The Windows Server 2008 end of life date is almost upon us.
On Jan. 14, 2020, Microsoft will no longer offer extended support for Windows Server 2008 and 2008 R2, meaning these platforms won’t receive any additional security patches or other updates. Their workloads will need to be migrated to newer environments – whether that entails rehosting them in Microsoft Azure cloud or keeping them on-prem by upgrading to Windows Server 2012 and later.
As this date approaches, it’s time to ask yourself an important question: What’s the best way to transition away from a Windows Server 2008 or 2008 R2 deployment? Let’s first take a look at the general stakes for making the upgrade and then explore the specific options for seeing it through.
Risks of running Windows Server 2008 beyond support lifecycle
To understand the pitfalls of continuing on with either version of Windows Server 2008, we can look back on what happened to Windows Server 2003 in 2015. On the eve of its end-of-support date that year, Server 2003 was about to become vulnerable to many new threats like malware and web attacks, in addition to violating regulations such as HIPAA in the U.S.
A similar set of risks now looms over Windows Server 2008. Sticking with it will:
- Raise the probability of a successful cyber attack. Outdated and unsupported software is easier to exploit than up-to-date alternatives, fueling numerous attacks that cause financial and reputational damage. The U.S. National Council of Economic Advisers estimated cybercrime cost that country’s economy up to $109 billion in 2016 alone.
- Drive up support and maintenance costs. Propping up Windows Server 2008 past January 2020 will incur significant overhead, in the form of customized security, relatively poor performance, and possible incompatibilities for some line-of-business applications. Compliance violations and failed audits could further increase these costs.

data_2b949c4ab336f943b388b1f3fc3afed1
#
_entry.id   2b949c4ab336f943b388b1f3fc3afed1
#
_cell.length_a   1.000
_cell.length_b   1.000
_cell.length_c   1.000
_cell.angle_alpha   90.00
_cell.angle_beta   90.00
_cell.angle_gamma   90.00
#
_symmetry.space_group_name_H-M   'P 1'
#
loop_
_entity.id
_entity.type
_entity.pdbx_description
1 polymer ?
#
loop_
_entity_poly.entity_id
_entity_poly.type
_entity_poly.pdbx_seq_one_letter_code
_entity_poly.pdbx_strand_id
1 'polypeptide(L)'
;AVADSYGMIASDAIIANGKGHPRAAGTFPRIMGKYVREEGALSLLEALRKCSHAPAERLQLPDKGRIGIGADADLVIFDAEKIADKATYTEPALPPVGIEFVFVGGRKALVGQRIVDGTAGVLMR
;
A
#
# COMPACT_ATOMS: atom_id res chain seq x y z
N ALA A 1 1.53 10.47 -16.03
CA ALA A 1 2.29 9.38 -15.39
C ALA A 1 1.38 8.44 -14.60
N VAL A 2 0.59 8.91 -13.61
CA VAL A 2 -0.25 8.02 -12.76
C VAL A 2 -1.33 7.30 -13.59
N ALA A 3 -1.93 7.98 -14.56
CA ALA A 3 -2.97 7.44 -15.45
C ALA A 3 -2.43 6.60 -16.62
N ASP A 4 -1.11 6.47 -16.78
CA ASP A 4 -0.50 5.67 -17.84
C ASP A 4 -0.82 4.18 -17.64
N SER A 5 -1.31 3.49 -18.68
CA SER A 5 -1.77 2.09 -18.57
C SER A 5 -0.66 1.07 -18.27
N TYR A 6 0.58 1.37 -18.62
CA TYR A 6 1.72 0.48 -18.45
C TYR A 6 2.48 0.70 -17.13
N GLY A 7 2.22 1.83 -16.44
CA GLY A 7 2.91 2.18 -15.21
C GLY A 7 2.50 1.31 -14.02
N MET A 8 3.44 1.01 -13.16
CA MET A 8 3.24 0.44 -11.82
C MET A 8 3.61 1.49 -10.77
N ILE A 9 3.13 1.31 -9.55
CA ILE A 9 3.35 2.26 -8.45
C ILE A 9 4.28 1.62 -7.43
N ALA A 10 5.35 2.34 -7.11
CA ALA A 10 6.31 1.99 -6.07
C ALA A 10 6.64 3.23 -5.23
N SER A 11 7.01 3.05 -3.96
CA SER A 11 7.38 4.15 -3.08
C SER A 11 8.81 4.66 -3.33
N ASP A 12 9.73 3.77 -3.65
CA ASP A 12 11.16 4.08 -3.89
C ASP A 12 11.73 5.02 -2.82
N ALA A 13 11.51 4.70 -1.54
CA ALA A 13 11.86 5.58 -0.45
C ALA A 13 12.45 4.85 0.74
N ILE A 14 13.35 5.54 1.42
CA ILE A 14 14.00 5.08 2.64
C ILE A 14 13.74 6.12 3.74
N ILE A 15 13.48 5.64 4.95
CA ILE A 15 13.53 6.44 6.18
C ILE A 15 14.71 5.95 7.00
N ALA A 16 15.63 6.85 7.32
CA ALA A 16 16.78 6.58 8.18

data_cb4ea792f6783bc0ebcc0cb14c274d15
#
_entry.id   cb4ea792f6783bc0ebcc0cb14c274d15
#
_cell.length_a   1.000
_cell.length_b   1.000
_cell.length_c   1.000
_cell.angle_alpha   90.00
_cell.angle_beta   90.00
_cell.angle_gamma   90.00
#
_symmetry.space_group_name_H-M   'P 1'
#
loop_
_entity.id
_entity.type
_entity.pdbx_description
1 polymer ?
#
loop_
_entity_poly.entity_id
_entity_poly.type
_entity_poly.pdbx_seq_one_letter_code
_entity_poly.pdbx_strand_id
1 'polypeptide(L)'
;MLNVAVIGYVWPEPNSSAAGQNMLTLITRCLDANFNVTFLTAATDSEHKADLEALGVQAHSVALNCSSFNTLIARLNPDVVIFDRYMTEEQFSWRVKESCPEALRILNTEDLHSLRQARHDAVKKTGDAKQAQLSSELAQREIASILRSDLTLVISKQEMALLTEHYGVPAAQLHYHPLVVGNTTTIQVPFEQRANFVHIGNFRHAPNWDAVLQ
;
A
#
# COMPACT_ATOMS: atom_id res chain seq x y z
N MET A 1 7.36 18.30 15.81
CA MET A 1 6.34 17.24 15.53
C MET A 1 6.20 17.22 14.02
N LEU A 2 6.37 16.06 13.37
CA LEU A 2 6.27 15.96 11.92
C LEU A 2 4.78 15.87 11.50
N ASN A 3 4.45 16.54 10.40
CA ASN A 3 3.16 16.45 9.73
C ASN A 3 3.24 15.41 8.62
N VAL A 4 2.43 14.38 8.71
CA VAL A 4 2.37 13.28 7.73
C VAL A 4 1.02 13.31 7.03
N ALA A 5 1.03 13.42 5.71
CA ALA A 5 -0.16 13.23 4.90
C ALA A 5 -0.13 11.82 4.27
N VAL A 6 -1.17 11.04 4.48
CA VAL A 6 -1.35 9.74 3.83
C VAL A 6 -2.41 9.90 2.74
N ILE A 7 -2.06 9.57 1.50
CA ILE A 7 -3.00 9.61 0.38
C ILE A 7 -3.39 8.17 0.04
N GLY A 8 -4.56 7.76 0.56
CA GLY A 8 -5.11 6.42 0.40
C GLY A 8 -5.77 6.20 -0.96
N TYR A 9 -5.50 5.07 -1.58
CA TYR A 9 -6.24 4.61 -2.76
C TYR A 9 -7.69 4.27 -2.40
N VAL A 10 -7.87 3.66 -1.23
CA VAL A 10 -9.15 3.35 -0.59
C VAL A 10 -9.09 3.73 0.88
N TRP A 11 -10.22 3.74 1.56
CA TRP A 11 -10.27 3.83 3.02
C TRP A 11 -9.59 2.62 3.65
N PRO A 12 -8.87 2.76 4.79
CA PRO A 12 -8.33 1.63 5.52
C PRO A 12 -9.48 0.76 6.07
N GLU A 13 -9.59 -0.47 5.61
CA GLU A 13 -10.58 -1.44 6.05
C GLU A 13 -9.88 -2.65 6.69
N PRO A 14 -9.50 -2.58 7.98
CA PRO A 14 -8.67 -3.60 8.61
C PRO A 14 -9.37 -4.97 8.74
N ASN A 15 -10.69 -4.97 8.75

- Impede access to the latest functionality. Newer versions of Windows Server not only have stronger security, they also contain more features. Plus, remaining in a Server 2008 environment comes with the opportunity cost of missing out on the potential benefits of a Microsoft Azure migration.
Overhauling something as central as a Windows Server implementation can seem daunting, as shown in our 2015 survey that found 21 percent of servers were still running Server 2003 mere months before its support ended. The good news is that there are multiple viable options for making the switch.
Upgrading from Windows Server 2008 and 2008 R2
One of the first questions to answer when considering an upgrade from Server 2008 or 2008 R2 is whether the environment will remain on-prem/hosted, or be shifted to the cloud.
For the former route, there is the option to purchase Extended Security Updates from Microsoft or a licensing partner from March 1, 2019 on. Microsoft has also charted an overall path for on-prem upgrades of Server 2008 and 2008 R2, which involve updating to Server 2012 first and then to Server 2016 and Server 2019. Windows Server 2019 offers multi-layered security, hybrid capabilities with Azure, and other features for modernizing apps via technologies like containers.
Azure itself provides an alternative upgrade route in the cloud. Existing Server images can be migrated for free and three years of Extended Security Updates are included at no additional cost. Rehosting a Windows Server environment in Azure provides access to features such as its managed database, app service, and IaaS resources. The Azure approach will usually be more cost-effective than keeping Windows Server on-premises or hosting it in another cloud like AWS.
No matter which upgrade option makes the most sense for your organization, we are here to help guide the process. Connect with our team to learn more about solutions such as Cloud Accelerator that can make your upgrade easier.